Wash. to have a partial solar eclipse Saturday, but will we see it?
Oct 11, 2023, 1:38 PM | Updated: 2:41 pm
(AP Photo/Mark Humphrey, File)
Western Washington will have a partial solar eclipse Saturday morning, but exactly how visible will the eclipse be?
A solar eclipse is when the moon crosses into the path of the sun, blocking the sun for a short time. The moon starts to move in front of the sun shortly after 8 a.m., reaches its peak around 9:15 a.m., and ends near 10:30 a.m.
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According to NASA, the partial eclipse in Western Washington will have about 80% of the sun blocked, leaving a crescent shape of the sun. The full solar eclipse will be seen in a path starting from the Central Oregon coast southeast through Eugene, Oregon; Battle Mountain, Nevada; Albuquerque, New Mexico and San Antonio, Texas.
This solar eclipse will be an annular eclipse, one where the moon appears smaller than the sun, leaving a distinctive “ring of fire” around it. The last solar eclipse event across the U.S. was in August 2017.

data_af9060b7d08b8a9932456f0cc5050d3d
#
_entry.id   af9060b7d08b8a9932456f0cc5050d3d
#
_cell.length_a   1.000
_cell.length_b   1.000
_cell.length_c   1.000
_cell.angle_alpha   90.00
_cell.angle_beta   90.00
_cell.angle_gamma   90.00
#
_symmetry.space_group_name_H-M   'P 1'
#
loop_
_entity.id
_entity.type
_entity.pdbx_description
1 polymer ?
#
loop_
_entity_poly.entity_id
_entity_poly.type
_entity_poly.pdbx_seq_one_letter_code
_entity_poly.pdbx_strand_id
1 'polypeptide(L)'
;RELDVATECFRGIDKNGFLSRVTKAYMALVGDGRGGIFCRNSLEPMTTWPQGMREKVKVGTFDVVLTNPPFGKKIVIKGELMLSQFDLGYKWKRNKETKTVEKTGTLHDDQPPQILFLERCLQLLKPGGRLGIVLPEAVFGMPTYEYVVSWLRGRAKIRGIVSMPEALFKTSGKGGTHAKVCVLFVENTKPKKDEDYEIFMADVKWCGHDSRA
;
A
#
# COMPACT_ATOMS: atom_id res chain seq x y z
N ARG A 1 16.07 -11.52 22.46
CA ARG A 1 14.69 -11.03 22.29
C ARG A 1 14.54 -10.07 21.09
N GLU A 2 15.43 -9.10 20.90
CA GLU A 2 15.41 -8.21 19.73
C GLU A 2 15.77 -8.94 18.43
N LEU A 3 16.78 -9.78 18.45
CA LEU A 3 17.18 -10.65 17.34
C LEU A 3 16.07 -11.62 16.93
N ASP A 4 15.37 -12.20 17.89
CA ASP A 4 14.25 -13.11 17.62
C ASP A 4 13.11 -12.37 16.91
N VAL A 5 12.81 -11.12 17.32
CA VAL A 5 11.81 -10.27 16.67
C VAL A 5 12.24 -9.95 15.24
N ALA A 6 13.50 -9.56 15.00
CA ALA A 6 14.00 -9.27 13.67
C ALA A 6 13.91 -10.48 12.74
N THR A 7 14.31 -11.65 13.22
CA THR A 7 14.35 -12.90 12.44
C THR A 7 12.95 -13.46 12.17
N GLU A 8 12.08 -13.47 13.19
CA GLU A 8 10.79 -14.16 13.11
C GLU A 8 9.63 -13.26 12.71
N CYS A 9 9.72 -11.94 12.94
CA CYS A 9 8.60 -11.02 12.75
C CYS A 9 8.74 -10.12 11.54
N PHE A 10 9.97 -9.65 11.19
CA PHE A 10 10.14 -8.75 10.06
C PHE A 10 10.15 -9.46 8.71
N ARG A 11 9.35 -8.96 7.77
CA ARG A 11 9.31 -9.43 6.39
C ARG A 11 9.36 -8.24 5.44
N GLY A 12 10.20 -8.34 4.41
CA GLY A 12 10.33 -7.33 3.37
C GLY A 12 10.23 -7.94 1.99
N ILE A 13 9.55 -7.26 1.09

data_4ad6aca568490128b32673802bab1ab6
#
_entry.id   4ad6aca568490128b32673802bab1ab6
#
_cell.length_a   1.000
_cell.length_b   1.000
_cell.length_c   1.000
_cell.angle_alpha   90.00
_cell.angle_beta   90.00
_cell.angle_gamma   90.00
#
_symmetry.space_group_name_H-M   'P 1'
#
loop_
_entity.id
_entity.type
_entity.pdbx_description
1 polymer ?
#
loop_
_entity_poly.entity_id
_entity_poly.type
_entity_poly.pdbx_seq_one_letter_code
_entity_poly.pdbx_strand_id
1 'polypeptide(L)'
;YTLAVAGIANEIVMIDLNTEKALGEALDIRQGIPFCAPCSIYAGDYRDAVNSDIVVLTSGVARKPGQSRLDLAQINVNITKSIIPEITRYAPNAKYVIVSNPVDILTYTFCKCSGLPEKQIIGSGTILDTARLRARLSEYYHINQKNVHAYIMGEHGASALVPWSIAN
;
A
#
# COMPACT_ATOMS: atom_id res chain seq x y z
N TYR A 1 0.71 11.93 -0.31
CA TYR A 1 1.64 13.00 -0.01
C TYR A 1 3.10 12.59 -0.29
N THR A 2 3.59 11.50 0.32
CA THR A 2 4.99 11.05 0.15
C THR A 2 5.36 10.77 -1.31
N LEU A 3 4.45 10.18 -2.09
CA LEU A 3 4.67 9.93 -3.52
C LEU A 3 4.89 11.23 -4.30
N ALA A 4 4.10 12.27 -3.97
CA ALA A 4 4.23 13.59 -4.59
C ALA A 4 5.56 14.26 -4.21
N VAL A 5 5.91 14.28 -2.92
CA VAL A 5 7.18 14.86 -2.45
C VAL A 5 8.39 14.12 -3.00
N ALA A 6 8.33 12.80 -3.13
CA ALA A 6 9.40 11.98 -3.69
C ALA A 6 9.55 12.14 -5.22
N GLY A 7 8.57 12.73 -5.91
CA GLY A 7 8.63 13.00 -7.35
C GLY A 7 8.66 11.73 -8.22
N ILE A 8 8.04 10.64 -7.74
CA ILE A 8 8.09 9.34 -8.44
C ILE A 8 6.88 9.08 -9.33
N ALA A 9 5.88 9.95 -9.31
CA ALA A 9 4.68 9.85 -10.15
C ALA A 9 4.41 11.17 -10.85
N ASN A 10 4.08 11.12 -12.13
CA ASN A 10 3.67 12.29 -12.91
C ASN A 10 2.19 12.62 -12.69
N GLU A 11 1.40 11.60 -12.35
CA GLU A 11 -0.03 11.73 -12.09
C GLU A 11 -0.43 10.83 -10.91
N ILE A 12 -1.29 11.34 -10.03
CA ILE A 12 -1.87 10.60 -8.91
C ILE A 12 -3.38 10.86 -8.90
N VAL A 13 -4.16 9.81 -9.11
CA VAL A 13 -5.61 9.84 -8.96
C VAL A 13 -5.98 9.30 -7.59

To see this unique event, skies need to have a minimum of clouds. Unfortunately, the weather is not likely to cooperate as a Pacific frontal system is expected to spread clouds and some rain onshore. Yet, there is the possibility the clouds may part for a bit of time during the eclipse period.
When viewing a solar eclipse or even a partial eclipse, it is critical to do so safely. Looking directly at the sun will cause permanent and irreparable damage to your eyes.
Several space organizations highly recommend obtaining solar-eclipse glasses that meet American Astronomical Society safety standards. Be quite wary of cheap pairs of these glasses from online resources that in the past have sold counterfeit or unsafe glasses.
The next solar eclipse is set to occur next year on April 8, 2024, and will track across parts of the central and eastern U.S. So, if you miss Saturday’s solar eclipse event, there is another one coming next April.
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